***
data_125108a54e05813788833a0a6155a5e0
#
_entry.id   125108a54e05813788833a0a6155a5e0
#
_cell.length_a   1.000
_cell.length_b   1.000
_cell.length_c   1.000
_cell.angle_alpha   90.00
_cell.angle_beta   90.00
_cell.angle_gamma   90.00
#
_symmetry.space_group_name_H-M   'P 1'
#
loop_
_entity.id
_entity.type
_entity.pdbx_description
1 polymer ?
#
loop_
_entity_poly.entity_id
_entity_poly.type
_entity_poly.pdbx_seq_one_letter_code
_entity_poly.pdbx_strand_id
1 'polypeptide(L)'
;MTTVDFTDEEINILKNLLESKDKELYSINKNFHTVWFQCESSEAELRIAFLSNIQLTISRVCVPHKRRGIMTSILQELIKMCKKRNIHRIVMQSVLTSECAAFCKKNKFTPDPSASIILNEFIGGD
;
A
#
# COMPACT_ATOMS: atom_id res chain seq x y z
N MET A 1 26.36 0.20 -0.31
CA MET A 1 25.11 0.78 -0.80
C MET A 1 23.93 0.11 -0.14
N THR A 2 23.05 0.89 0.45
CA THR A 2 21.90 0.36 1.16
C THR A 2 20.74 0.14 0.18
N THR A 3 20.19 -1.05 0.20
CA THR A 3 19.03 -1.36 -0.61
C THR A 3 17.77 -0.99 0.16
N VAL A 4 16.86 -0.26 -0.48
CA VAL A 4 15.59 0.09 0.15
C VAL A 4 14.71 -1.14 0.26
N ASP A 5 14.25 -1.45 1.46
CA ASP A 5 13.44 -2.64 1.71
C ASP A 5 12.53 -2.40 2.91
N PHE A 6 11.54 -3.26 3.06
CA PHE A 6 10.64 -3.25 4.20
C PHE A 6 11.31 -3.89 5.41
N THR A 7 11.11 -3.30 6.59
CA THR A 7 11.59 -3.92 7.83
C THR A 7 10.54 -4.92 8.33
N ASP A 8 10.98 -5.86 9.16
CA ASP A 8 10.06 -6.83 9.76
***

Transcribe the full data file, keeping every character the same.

data_125108a54e05813788833a0a6155a5e0
#
_entry.id   125108a54e05813788833a0a6155a5e0
#
_cell.length_a   1.000
_cell.length_b   1.000
_cell.length_c   1.000
_cell.angle_alpha   90.00
_cell.angle_beta   90.00
_cell.angle_gamma   90.00
#
_symmetry.space_group_name_H-M   'P 1'
#
loop_
_entity.id
_entity.type
_entity.pdbx_description
1 polymer ?
#
loop_
_entity_poly.entity_id
_entity_poly.type
_entity_poly.pdbx_seq_one_letter_code
_entity_poly.pdbx_strand_id
1 'polypeptide(L)'
;MTTVDFTDEEINILKNLLESKDKELYSINKNFHTVWFQCESSEAELRIAFLSNIQLTISRVCVPHKRRGIMTSILQELIKMCKKRNIHRIVMQSVLTSECAAFCKKNKFTPDPSASIILNEFIGGD
;
A
#
# COMPACT_ATOMS: atom_id res chain seq x y z
N MET A 1 26.36 0.20 -0.31
CA MET A 1 25.11 0.78 -0.80
C MET A 1 23.93 0.11 -0.14
N THR A 2 23.05 0.89 0.45
CA THR A 2 21.90 0.36 1.16
C THR A 2 20.74 0.14 0.18
N THR A 3 20.19 -1.05 0.20
CA THR A 3 19.03 -1.36 -0.61
C THR A 3 17.77 -0.99 0.16
N VAL A 4 16.86 -0.26 -0.48
CA VAL A 4 15.59 0.09 0.15
C VAL A 4 14.71 -1.14 0.26
N ASP A 5 14.25 -1.45 1.46
CA ASP A 5 13.44 -2.64 1.71
C ASP A 5 12.53 -2.40 2.91
N PHE A 6 11.54 -3.26 3.06
CA PHE A 6 10.64 -3.25 4.20
C PHE A 6 11.31 -3.89 5.41
N THR A 7 11.11 -3.30 6.59
CA THR A 7 11.59 -3.92 7.83
C THR A 7 10.54 -4.92 8.33
N ASP A 8 10.98 -5.86 9.16
CA ASP A 8 10.06 -6.83 9.76